About five million Americans suffer from atrial fibrillation, a quivering heartbeat that can lead to blood clots and increase the risk of a stroke by 500 percent. The condition is currently treated with a lifetime course of continuous blood thinners, which are effective at preventing blood clots but raise the chances of serious bleeding. Dr. Rod Passman, a cardiology professor at North-western University, recently conducted a study with a radically different approach:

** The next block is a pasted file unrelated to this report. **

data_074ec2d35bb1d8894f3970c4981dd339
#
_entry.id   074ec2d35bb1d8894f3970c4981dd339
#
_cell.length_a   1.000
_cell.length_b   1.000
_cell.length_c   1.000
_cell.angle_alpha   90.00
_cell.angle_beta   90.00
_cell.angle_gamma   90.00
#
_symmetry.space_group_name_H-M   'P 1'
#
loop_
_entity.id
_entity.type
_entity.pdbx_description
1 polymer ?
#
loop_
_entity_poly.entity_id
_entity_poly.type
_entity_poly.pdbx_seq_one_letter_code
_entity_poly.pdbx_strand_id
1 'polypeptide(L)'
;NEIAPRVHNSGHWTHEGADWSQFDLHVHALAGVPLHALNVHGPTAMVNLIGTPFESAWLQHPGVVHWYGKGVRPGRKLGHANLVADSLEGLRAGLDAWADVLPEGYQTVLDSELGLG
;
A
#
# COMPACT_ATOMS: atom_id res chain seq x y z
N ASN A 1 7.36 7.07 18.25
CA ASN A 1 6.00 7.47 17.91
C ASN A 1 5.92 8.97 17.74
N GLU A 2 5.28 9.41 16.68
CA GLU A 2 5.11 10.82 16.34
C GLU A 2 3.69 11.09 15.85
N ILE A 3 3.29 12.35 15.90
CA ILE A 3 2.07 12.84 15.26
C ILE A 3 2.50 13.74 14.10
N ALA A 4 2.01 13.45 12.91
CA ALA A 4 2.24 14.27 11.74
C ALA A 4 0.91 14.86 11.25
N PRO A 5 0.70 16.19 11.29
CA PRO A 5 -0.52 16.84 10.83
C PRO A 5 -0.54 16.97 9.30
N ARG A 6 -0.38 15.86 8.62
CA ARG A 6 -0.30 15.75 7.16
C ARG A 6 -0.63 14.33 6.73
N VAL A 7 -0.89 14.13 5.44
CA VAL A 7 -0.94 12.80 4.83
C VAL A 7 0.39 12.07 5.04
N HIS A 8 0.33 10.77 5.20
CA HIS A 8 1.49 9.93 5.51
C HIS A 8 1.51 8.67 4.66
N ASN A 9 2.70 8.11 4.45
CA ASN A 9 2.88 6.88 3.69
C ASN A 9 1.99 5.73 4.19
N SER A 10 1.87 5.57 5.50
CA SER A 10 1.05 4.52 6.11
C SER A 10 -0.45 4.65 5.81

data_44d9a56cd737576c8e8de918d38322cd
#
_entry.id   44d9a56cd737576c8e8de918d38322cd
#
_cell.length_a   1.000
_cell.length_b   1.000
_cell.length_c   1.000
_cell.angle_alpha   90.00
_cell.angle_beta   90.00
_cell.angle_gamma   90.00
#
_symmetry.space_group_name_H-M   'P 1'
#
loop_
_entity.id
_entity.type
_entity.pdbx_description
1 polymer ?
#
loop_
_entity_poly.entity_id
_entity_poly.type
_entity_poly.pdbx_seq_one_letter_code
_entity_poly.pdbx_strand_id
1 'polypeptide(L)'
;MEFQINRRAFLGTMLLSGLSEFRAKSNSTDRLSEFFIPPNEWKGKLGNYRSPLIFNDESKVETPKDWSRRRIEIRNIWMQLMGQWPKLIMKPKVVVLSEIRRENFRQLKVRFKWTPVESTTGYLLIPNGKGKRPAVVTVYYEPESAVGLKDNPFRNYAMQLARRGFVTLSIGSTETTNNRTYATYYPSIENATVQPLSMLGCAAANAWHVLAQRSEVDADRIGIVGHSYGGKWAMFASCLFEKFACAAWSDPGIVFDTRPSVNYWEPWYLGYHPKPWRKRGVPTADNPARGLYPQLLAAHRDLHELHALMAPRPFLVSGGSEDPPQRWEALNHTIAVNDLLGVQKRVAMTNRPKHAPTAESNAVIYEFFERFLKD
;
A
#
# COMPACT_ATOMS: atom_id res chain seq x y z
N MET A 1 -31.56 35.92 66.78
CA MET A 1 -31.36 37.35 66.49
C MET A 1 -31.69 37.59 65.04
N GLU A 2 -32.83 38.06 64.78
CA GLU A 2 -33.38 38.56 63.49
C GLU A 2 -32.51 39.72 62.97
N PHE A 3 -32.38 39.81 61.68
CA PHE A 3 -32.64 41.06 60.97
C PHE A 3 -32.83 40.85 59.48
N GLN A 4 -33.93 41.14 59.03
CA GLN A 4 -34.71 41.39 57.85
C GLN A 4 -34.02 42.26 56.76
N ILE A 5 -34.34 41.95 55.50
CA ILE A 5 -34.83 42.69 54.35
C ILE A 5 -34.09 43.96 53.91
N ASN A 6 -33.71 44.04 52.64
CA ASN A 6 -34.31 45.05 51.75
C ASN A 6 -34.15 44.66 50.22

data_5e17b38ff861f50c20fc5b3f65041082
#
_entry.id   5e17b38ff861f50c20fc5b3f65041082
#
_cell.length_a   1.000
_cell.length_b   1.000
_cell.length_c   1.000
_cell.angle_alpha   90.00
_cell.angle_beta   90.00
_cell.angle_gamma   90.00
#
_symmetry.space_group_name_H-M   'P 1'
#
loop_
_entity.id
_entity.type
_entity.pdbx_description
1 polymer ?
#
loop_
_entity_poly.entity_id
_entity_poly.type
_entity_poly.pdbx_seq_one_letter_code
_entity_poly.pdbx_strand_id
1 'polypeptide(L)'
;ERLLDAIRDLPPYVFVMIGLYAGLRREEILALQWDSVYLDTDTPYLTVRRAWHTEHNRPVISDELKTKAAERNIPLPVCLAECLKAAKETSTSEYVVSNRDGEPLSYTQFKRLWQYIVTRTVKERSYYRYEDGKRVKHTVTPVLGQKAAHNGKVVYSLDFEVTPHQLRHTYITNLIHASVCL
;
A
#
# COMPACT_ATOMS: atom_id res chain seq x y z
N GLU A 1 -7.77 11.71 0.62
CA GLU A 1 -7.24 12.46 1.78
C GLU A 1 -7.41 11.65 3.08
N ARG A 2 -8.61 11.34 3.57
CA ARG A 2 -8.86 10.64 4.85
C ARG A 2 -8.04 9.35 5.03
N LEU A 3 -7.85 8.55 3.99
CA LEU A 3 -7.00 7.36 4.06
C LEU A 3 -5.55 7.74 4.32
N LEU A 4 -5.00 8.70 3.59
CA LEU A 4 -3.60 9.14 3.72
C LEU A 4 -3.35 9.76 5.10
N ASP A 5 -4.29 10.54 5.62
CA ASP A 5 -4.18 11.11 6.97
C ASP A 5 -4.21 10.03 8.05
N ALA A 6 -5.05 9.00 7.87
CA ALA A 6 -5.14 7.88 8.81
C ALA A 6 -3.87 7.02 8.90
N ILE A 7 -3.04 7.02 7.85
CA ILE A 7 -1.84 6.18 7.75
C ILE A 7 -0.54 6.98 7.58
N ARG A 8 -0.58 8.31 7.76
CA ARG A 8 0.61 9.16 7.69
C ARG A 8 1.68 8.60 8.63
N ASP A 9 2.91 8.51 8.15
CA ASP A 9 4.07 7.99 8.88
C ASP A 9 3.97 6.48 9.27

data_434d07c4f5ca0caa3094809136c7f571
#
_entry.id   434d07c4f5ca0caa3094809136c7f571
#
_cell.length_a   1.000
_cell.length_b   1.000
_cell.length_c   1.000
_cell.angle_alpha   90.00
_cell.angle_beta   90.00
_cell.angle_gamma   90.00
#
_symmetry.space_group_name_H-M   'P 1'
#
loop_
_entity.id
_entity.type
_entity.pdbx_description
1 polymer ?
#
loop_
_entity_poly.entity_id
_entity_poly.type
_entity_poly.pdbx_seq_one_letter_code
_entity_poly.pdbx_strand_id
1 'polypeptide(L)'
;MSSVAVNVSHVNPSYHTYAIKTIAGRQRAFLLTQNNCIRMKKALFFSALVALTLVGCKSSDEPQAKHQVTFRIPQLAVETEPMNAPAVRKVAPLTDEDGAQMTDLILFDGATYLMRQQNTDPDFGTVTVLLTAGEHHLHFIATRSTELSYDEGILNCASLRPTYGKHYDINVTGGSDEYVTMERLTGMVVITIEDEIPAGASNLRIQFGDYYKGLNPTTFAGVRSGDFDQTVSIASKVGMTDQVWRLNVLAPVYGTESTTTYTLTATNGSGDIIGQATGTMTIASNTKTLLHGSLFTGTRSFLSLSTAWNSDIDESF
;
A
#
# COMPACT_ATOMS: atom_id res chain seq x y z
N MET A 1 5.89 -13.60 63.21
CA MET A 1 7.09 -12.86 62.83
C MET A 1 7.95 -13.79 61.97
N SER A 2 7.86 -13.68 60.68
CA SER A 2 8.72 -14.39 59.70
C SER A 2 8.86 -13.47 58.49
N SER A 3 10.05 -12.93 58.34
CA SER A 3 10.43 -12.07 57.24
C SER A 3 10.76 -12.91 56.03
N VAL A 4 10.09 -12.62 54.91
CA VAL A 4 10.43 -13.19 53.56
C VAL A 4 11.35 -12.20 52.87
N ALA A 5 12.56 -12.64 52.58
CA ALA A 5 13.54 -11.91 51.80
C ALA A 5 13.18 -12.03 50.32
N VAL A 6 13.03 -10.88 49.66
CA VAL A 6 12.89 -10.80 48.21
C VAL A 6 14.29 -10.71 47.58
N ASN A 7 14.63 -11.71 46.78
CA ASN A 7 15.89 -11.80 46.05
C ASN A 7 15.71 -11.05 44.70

Heart monitor the size of a paper clip were inserted under the skin to measure the electrical output of patients’ hearts in real time. They alerted Dr. Passman with a text message if they detected signs of A-fib. When that happened, he’d initiate a course of next-generation blood thinners that would act just long enough to normalize patients 'rhythms. Without inventing a new device or discovering a new drug, Dr. Passman's novel integration of the two into an on-demand system stands to transform the way we treat the sick.